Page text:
Belle II explores new "portal" into dark matter - First results from the Belle II Experiment
April 7, 2020
Kavli Institute for the Physics and Mathematics of the Universe (Kavli IPMU)
The first search for a new type of elementary particle that may act as a "portal" between ordinary matter and dark matter by the Belle II international collaboration has been published in this week's Physical Review Letters.
The Belle II experiment, which operates at the SuperKEKB electron-positron collider in Tsukuba, Japan, searched for a hypothetical new particle called the Z’ that may act as a “portal” between ordinary matter and dark matter. Belle II data collected in 2018 shows no evidence of the Z’, setting new limits on the properties of such a particle.
A Z’ boson is one of the proposed theoretical candidates that might connect dark matter with the ordinary world. If it exists, it could be produced in electron-positron collisions at SuperKEKB and subsequently decay to invisible dark matter particles. Discovery of a Z’ boson might solve important open issues in particle physics related to the behavior of dark matter and resolve some anomalies observed in other experiments that cannot be explained by the reigning theory of particle physics (the Standard Model).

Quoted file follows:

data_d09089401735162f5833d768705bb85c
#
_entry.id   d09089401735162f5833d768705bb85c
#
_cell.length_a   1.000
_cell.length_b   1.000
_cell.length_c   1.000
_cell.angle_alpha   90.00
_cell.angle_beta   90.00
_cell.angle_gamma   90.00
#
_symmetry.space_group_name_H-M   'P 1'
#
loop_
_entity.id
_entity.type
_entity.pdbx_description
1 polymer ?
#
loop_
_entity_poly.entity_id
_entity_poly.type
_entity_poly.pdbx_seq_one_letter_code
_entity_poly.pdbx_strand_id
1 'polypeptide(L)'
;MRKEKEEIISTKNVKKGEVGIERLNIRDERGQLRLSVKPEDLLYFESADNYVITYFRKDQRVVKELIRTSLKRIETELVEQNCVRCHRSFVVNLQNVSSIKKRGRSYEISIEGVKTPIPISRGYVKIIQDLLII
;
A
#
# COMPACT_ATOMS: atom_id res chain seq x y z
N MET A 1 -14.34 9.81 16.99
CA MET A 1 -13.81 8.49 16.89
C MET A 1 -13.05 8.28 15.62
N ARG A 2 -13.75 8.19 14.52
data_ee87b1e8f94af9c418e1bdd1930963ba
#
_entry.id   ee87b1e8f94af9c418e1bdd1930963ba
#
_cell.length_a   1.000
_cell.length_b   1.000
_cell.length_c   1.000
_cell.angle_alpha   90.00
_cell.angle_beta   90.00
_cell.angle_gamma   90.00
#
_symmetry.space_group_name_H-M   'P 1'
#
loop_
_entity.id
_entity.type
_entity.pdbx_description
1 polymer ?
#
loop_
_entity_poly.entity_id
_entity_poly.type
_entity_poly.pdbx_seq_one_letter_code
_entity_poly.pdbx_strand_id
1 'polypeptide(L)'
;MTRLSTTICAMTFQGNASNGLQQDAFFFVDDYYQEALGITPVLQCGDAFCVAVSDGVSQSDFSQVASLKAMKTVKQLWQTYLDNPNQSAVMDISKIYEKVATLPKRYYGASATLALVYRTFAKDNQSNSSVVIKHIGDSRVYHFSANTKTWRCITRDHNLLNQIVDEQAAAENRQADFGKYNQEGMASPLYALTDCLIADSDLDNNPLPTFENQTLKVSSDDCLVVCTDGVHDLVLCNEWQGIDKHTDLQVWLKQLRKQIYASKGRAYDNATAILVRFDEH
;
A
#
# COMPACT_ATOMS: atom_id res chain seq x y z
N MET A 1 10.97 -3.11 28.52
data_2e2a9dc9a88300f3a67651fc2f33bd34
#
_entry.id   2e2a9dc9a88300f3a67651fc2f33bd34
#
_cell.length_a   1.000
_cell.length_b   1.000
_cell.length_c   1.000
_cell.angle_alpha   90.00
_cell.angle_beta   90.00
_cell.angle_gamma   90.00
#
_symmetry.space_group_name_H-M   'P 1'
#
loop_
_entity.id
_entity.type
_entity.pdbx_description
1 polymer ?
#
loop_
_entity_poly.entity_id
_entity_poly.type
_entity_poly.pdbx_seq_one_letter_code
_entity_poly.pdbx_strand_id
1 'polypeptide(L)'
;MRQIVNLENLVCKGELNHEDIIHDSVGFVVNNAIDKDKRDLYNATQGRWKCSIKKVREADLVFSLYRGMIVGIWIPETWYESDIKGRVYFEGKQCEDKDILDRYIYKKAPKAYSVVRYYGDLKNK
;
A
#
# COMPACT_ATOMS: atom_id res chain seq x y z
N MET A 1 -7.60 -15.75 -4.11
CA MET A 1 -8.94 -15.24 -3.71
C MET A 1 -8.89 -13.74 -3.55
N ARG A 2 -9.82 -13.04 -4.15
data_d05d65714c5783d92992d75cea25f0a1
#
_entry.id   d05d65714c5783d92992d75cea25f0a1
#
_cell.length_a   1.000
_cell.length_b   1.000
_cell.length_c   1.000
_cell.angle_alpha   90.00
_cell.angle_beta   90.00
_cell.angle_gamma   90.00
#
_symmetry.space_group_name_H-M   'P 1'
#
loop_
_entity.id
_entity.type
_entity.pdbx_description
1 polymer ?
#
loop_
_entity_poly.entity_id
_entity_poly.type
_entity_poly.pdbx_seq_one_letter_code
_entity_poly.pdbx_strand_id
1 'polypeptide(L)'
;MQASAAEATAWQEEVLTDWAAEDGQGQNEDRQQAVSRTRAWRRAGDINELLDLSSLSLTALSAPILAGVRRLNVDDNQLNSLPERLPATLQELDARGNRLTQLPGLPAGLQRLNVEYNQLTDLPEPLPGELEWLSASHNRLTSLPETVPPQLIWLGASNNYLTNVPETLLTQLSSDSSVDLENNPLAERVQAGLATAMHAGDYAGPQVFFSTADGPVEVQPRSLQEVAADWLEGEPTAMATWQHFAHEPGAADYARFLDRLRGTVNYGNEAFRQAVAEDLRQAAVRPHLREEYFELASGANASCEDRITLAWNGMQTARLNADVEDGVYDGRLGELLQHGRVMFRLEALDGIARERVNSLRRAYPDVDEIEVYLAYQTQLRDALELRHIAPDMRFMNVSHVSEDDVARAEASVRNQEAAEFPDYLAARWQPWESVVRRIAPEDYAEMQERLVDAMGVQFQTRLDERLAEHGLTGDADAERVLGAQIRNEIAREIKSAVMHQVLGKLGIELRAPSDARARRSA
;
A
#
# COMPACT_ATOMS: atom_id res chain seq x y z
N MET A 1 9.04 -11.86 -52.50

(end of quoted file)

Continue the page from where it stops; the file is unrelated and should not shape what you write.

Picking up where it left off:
Researchers at the Kavli Institute for the Physics and Mathematics of the Universe (Kavli IPMU) have been involved with the Belle II experiment to upgrade the Belle II detector.
"This paper was the result of a collaboration involving many groups, including the Kavli IPMU. Our team will also work on new-particle searches by maximally utilizing the Silicon Vertex Detector that we had produced and delivered to the experiment," said Kavli IPMU Associate Professor Takeo Higuchi.
For more details, please refer to the press release by KEK.